The fact that Apple’s recently released iBooks is using private APIs means very little to most of us. In fact, the majority of users want the apps to be the best they can, regardless of what kind of programming they use. Unfortunately, for developers, it’s another story entirely. They aren’t allowed to use private APIs in their apps, which may cause some unfair competition.
Apple’s specially privileged, private-framework-using iPhone apps were relatively few, but their first-party area of influence on the iPad has just spread to e-readers, word processors, spreadsheets, and presentation tools: four major markets in which competitors may be at a severe disadvantage by not being able to do the same things as Apple’s alternatives if Apple chooses to play this card there.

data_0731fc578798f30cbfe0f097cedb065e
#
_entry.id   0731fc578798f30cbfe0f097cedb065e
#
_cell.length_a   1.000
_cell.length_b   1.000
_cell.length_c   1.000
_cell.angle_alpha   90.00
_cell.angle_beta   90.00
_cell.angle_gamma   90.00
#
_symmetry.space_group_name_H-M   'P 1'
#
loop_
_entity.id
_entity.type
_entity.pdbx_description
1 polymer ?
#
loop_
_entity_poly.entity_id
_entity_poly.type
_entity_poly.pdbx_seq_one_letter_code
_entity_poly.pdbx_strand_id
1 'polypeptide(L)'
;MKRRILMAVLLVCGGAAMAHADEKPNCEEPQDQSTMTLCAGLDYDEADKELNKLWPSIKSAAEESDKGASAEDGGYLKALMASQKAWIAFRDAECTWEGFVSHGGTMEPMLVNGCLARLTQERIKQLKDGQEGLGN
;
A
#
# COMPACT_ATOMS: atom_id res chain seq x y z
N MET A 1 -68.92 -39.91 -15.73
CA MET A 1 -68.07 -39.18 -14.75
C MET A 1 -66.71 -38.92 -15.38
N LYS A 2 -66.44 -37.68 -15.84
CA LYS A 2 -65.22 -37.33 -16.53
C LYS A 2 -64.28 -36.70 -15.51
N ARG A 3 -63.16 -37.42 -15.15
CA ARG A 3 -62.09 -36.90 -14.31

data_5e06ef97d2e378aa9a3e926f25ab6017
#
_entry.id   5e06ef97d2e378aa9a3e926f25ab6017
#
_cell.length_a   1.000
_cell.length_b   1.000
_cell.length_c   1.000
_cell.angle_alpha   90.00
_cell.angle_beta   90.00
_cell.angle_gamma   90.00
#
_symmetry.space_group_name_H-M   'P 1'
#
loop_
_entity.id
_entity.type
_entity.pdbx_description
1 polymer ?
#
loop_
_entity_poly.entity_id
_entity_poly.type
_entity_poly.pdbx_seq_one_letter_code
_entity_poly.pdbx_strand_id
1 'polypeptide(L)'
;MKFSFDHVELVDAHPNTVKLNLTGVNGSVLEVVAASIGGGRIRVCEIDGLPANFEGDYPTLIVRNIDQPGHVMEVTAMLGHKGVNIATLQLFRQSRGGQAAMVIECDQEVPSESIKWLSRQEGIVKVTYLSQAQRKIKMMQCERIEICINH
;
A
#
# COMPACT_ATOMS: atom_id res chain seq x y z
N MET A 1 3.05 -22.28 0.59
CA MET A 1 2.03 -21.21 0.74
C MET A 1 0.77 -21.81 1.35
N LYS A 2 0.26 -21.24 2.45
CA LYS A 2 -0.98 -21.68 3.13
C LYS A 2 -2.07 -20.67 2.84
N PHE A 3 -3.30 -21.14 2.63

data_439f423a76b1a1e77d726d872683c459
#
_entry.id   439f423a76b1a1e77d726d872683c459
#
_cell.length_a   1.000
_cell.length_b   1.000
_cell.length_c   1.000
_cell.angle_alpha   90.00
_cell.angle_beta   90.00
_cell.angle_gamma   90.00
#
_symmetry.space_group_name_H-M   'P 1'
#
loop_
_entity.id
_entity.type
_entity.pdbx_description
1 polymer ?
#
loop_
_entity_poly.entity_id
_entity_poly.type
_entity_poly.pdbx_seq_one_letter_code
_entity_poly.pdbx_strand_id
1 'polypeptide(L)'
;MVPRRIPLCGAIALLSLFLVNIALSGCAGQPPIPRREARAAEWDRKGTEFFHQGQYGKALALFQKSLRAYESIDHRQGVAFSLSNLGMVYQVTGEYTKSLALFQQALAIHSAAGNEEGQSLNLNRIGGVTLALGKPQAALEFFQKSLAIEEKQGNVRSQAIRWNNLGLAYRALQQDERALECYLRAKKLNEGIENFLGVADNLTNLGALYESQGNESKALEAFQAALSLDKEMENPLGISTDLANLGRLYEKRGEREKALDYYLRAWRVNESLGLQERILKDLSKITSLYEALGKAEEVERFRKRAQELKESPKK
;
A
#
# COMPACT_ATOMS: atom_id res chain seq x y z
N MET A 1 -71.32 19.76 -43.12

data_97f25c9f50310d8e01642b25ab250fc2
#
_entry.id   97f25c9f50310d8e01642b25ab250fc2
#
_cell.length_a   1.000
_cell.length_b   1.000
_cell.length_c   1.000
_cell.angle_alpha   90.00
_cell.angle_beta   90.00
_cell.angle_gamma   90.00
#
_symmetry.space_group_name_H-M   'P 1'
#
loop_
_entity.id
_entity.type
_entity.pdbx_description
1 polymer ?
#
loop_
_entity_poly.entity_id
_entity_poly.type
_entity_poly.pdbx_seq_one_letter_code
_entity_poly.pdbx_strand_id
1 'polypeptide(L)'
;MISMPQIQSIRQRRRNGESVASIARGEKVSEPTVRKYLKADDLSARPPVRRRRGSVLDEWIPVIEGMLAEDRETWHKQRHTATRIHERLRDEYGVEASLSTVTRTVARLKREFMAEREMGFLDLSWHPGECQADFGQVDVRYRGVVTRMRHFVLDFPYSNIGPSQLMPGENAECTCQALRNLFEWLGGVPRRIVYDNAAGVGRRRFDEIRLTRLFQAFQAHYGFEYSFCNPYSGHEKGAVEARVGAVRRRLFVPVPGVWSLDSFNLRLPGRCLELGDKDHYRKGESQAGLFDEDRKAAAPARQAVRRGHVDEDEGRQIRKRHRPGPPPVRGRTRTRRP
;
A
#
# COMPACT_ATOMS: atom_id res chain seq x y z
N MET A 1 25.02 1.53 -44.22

iBooks and private APIs [Marco.org]